I’ve always squirmed at the thought of declaring myself completely done with certain things in my life. My old thought patterns and the less in-tune version of myself was a stage-five clinger to feelings of shame, guilt, and fear. The phrase “easier said than done” had truth behind it. I was saying it far too often. In conversations, I found it much easier to say I’m done when speaking indirectly, but declaring it out loud to the individuals directly affected was no small feat.
We are a culture led by fear and too often make excuses as a way to dig ourselves out of the more uncomfortable situations and conversations; those moments where we quiet our honest and out-loud truths of being done. Declarations of done, as we’ll call them.
Let me explain.
Declaration of done says: I’m done with this relationship because I am not being loved, respected, and supported to my full potential.
Fear says: I think I’m done with this relationship, but what if I never find anybody else?
Declaration of done says: I’m done with this job that drains my energy and is no longer of service to me.
Fear says: I think I’m done with this job, but it pays so well and people will think I’m crazy for leaving a full-time, salaried job.
Declaration of done says: I’m not sorry, because I didn’t do anything wrong.
Fear says: Sorry. I’m so sorry.
Fear sounds familiar and resonates more loudly, doesn’t it? You’ve likely heard similar statements many times before, either from yourself or from someone else. It’s easy to get tangled up in fear, tip-toeing right over the deeply rooted truths that we’re afraid to acknowledge, bring to the surface and declare out-loud. It leaves us in an uncomfortable situation of being halfway-in (fear) and halfway-out (done). Fear has almost always won.
I’m very familiar with this dance of being halfway done. Ending relationships and then quickly trying to jump back in because of the guilt I felt for ending it in the first place, as though I owed them something to make up for my “mistake.” Leaving corporate jobs to dedicate more time to my personal passions, only to jump back in for the stability.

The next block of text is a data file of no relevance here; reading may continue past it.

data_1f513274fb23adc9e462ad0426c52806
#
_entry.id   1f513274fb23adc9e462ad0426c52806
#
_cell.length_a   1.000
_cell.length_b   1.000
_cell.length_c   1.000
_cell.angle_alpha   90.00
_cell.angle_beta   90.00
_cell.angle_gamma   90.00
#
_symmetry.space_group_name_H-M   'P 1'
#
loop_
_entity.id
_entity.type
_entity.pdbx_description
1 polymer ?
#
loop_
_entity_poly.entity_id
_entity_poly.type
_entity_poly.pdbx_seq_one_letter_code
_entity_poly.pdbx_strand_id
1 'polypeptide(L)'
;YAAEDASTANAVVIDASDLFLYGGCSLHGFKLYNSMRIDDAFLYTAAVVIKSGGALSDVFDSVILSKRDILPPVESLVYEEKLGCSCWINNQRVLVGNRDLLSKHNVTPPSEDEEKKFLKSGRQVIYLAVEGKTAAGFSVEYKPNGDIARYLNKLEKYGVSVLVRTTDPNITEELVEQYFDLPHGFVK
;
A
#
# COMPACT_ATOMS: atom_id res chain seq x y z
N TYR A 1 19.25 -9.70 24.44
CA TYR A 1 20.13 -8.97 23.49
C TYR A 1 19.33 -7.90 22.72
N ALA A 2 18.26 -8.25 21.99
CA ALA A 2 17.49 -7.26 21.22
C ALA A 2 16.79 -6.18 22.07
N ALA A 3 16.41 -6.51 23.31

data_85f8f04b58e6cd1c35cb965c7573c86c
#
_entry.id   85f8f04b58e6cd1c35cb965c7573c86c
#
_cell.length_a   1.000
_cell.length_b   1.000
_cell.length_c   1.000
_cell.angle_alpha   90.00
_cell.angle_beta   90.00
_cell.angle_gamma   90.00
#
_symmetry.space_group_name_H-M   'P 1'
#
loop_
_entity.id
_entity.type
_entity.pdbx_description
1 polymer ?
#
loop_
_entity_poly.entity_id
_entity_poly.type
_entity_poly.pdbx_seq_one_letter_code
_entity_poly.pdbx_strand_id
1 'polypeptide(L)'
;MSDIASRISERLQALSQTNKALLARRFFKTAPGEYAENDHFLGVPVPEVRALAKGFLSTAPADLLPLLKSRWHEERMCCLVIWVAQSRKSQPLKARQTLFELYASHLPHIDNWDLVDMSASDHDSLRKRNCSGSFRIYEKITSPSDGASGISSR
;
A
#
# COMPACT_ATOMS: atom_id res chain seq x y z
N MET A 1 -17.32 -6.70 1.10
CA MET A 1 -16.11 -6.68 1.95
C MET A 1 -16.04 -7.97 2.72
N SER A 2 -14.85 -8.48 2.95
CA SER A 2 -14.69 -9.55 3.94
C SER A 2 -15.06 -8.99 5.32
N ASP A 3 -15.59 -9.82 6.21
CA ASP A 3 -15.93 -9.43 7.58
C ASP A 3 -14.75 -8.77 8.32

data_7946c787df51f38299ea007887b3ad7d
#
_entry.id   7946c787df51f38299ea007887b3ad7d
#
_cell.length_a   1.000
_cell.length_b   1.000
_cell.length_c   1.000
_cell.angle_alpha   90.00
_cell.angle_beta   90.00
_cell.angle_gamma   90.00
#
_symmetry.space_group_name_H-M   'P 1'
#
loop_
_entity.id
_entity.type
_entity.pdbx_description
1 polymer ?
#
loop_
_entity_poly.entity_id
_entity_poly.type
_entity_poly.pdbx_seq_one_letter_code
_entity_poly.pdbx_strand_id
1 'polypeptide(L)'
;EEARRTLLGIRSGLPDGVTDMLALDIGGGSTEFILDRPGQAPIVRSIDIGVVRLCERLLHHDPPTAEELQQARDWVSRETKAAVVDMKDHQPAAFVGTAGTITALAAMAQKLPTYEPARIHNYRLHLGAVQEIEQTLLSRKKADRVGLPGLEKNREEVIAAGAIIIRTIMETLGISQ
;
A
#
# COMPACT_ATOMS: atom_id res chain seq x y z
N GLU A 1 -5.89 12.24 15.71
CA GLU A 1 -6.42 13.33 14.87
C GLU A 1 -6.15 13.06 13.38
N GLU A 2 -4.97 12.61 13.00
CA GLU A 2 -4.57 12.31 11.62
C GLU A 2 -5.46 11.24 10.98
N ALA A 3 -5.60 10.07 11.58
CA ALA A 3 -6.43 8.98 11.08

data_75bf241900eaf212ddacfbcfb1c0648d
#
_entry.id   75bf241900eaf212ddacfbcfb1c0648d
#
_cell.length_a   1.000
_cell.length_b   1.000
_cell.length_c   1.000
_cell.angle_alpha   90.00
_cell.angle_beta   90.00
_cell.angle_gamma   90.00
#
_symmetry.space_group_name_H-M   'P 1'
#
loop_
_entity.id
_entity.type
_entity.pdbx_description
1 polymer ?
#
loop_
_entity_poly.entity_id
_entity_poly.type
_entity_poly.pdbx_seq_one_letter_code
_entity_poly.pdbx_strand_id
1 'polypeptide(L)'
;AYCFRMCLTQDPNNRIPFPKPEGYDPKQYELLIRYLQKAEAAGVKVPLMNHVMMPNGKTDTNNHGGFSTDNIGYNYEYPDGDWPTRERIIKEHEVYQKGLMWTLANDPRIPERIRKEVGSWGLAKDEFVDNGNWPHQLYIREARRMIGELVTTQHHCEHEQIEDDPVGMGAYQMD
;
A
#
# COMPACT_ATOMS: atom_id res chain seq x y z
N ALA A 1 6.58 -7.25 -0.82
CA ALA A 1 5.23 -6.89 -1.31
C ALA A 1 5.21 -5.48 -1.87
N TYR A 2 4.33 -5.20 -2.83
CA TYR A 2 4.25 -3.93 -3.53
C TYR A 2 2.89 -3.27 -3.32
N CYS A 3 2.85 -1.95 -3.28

Those old patterns and habitual emotions of fear, shame and guilt were beginning to take a toll on my health. The imbalances were the nudges and signs of needing to let go – to be done. They became louder, waking me up to a more truthful way of living so that I could begin to clear the blocks along my path that were holding me back.
I became so tired of hearing myself make excuses to cover up the truth. Patterns in jobs and relationships continued to show up because there were lessons that I needed to learn and emotions that I needed to detach from in order to find clarity. Once I understood that, those experiences became information to inform deeper, more intuitive ways of thinking
The relationships were done because I didn’t have the respect and support that I needed and deserved.
The jobs were done because they no longer served me and my commitment to a greater purpose.
By acknowledging our excuses, patterns, and the emotions attached to them, it becomes much easier to see where the cord cutting needs to happen. Each and every one of us is capable of doing so; letting go and leaving things behind that aren’t benefiting our greater good.
Start by doing with the small things. Over time, they will amount themselves and provide you with the confidence to make those very firm, very out-loud declarations. It’s then that you will begin to notice the transformational shifts happening around you, because you’re allowing them to.
Declare yourself done.
With the excuses, to yourself and to others. You have permission to be picky with your time and what you choose to do or not to do.
With saying yes to every opportunity that comes your way. Politely decline opportunities that are not aligned with your path. It’s okay to say no.
With using the word perfect. Instead, appreciate the imperfections and seek out the authentic, raw moments.
With doing things in excess. Alcohol, eating, exercising. Let a little bit be just enough. If you listen, your body will tell you exactly what you need, or don’t need.
With the band-aid approaches, even if society leads you to believe that they are the easy and quick way to better health and wellbeing. Band-aids mask the more deeply rooted issues that deserve your attention.
With quieting your voice. Your voice is a very powerful tool and is meant to be heard. A catalyst for building awareness & creating change.
With thinking that your sensitivity is your weakness. It’s not. It makes you who you are.
With saying sorry. Unless you really, truly mean it.
Declare and commit every single day, until your words become actions. Repeat them out loud and continue to evolve your own list as you go. Make time for self-care rituals that allow space for you to freely process your truths and take mental health days so that you can reconnect with yourself.
Easier said than done? Let that just be something of the past. You have all the tools you need within yourself to let go and declare yourself done, starting now.
Contributor, SERENE Social
Allison is a yoga instructor, holistic health practitioner and creator of & be well, a platform dedicated to those looking for a conscious approach to living well. She believes women have the power to heal themselves from within through holistic lifestyle practices that nourish the mind, body and spirit. Follow her journey and join the conversation: @allisonrwalton.